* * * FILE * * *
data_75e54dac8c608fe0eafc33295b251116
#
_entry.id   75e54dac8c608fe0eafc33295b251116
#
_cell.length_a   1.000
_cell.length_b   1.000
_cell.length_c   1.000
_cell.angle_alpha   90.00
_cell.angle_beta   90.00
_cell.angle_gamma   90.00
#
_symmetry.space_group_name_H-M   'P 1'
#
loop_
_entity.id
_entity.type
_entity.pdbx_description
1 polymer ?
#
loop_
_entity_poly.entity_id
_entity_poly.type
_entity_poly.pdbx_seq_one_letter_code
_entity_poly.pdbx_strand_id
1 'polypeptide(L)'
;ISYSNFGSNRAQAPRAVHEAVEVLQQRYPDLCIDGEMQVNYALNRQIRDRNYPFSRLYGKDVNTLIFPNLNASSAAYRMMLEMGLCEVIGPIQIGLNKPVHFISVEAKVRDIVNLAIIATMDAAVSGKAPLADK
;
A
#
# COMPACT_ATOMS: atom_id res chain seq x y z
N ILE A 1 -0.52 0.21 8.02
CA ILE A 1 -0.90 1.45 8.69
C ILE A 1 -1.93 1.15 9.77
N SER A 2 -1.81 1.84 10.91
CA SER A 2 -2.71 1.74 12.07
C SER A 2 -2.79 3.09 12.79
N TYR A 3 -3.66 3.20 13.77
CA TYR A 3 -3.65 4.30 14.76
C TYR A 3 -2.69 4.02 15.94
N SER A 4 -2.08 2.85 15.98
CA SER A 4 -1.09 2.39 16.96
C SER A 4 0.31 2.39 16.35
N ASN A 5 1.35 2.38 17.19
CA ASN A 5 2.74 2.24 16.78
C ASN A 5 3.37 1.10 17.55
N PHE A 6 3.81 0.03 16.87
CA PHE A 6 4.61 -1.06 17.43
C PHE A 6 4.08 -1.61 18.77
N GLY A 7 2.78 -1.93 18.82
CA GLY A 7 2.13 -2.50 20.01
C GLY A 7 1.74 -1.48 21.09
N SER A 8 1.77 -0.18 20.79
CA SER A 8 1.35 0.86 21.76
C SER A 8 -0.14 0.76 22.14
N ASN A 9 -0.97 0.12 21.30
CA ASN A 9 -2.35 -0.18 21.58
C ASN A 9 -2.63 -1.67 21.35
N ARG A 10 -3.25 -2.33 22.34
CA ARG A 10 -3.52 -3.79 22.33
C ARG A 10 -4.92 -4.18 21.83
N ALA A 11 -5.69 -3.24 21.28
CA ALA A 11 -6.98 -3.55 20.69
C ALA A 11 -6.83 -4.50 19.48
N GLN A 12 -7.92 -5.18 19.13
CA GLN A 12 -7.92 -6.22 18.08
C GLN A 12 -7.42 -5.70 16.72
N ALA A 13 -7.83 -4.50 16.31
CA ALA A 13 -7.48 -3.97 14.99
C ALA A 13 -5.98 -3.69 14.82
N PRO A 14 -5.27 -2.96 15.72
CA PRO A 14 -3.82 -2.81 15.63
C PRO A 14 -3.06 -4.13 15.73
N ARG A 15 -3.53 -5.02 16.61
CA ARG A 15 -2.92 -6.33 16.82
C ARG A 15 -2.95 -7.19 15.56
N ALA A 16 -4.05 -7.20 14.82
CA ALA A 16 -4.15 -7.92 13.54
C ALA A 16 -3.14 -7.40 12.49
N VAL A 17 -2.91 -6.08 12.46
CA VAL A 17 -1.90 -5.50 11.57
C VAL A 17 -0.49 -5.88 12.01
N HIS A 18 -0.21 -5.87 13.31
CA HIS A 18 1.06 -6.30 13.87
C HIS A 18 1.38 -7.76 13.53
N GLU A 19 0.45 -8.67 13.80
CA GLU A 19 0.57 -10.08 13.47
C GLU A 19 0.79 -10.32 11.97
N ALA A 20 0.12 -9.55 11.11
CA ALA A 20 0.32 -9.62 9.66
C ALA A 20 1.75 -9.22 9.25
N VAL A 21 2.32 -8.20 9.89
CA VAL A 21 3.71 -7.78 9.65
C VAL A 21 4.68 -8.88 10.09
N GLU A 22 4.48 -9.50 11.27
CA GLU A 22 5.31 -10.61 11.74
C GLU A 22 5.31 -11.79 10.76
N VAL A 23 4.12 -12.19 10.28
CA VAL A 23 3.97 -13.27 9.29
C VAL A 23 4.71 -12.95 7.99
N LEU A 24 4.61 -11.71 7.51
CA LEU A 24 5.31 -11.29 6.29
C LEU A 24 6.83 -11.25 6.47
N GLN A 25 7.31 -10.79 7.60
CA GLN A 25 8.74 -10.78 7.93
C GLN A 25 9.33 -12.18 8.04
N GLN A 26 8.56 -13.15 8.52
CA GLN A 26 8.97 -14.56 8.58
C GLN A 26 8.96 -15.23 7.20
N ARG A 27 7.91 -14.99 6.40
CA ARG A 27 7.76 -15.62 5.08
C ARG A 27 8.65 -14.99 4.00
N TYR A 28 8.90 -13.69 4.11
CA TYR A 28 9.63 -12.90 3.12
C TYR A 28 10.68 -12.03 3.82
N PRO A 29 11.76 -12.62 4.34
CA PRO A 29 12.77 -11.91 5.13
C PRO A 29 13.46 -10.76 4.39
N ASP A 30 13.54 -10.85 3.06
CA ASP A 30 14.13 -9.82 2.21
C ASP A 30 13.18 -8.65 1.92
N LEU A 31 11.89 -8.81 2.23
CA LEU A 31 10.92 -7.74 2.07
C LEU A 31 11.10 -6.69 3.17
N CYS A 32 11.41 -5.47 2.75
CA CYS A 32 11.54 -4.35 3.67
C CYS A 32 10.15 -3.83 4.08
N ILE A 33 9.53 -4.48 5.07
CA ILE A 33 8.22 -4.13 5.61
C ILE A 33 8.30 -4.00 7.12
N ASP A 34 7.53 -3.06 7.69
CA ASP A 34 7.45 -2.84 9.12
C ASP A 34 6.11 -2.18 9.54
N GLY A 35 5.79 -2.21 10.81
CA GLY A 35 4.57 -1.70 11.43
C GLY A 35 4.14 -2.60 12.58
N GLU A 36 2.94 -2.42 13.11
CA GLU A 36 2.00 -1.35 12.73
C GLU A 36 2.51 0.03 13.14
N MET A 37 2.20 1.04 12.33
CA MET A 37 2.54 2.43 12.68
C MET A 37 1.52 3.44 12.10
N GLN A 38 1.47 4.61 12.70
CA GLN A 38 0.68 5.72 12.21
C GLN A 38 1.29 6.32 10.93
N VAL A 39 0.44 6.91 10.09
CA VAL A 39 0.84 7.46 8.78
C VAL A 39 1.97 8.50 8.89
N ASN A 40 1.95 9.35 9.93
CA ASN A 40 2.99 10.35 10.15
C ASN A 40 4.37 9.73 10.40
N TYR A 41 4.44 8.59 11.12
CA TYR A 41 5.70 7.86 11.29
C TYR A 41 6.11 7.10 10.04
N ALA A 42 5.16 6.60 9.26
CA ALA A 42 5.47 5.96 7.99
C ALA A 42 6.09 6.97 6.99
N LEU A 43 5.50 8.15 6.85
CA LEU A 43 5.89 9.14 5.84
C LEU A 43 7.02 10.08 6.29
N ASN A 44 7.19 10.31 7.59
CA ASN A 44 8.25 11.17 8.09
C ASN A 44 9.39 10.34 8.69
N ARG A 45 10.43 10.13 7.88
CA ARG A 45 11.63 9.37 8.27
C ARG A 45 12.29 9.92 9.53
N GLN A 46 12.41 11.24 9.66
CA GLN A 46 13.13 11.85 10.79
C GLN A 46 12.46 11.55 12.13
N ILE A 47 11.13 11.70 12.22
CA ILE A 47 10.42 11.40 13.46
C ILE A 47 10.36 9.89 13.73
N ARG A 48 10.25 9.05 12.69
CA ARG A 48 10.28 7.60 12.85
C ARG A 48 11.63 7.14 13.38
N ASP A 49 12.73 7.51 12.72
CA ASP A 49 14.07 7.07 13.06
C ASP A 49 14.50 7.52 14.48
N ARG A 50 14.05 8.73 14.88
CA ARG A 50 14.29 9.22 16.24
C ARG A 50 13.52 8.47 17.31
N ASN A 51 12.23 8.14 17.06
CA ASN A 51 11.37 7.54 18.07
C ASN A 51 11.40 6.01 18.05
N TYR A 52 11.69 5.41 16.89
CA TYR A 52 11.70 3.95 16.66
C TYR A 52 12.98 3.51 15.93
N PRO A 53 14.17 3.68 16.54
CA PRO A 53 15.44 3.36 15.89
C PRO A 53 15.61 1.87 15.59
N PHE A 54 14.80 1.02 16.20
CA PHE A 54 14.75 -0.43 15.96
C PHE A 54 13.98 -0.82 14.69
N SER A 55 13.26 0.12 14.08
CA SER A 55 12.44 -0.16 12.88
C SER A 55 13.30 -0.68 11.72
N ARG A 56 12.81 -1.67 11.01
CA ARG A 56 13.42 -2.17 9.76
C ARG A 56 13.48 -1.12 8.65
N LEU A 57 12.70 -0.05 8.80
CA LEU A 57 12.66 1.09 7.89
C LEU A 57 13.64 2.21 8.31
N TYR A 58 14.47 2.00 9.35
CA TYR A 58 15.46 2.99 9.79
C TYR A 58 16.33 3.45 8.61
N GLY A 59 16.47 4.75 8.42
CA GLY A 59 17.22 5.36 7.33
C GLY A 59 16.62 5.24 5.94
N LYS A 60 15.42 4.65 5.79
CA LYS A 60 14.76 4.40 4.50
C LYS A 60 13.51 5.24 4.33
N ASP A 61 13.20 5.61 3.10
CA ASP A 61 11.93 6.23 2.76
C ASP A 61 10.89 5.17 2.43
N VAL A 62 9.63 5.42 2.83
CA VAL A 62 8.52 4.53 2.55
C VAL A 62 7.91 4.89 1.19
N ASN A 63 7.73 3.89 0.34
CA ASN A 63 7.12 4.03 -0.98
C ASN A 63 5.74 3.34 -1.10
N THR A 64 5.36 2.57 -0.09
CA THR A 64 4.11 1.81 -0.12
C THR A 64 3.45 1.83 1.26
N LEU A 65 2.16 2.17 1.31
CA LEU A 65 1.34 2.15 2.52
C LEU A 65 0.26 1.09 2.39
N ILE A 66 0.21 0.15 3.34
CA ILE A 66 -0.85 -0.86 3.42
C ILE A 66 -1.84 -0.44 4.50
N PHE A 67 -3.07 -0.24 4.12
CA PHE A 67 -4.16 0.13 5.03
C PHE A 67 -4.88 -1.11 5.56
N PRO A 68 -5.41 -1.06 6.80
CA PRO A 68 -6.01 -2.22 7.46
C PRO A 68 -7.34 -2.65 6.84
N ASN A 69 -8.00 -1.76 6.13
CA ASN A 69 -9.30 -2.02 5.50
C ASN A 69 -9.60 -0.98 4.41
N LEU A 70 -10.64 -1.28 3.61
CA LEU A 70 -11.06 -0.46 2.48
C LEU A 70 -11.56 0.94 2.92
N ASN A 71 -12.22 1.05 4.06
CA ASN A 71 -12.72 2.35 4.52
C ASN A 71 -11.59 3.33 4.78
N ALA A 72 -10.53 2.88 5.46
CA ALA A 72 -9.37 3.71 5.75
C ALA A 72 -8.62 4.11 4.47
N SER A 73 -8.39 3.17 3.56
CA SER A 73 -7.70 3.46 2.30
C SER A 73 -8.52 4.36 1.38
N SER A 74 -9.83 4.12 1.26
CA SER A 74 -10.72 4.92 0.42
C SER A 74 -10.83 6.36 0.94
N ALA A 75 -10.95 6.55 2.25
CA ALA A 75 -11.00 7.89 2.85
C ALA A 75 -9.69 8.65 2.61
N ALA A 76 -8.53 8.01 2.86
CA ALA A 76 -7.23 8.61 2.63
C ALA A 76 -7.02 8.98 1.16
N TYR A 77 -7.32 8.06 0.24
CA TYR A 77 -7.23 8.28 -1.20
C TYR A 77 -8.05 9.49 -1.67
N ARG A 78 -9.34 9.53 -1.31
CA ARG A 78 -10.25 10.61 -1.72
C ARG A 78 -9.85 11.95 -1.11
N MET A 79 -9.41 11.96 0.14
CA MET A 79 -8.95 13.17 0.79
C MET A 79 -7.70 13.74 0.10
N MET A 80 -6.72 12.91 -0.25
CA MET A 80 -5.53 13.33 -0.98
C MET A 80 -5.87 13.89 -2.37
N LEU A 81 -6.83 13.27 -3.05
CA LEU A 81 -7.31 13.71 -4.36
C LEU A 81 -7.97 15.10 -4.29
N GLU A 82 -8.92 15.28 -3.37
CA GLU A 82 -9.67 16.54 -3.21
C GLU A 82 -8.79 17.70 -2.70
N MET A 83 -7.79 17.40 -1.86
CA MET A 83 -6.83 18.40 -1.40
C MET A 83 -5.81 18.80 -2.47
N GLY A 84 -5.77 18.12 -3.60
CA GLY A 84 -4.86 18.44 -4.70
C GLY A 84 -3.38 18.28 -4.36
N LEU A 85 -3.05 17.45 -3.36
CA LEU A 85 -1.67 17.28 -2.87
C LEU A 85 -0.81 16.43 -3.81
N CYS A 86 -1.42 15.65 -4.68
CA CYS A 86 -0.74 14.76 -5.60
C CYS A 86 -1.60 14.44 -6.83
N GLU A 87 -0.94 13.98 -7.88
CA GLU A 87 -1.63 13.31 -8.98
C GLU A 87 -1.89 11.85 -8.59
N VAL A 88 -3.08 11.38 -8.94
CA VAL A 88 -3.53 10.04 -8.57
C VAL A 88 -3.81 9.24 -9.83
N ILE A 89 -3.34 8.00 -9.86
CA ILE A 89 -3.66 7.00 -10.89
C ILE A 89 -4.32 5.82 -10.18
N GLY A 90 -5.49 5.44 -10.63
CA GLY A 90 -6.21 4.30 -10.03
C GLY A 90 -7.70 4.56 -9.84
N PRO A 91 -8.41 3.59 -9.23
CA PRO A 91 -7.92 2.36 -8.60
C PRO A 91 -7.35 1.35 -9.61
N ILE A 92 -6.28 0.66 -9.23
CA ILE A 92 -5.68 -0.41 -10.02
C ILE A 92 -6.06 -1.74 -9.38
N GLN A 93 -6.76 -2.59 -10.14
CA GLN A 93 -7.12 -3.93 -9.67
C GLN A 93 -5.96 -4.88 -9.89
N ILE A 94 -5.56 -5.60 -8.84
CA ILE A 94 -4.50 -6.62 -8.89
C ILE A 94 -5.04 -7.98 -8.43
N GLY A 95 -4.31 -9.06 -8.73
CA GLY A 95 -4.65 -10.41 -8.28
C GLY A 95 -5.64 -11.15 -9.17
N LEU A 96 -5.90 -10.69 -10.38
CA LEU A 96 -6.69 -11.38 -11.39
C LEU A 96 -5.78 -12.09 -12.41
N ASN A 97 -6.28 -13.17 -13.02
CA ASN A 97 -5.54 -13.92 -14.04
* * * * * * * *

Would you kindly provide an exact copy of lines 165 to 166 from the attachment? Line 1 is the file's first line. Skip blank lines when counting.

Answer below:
C ARG A 45 12.29 9.92 9.53
N GLN A 46 12.41 11.24 9.66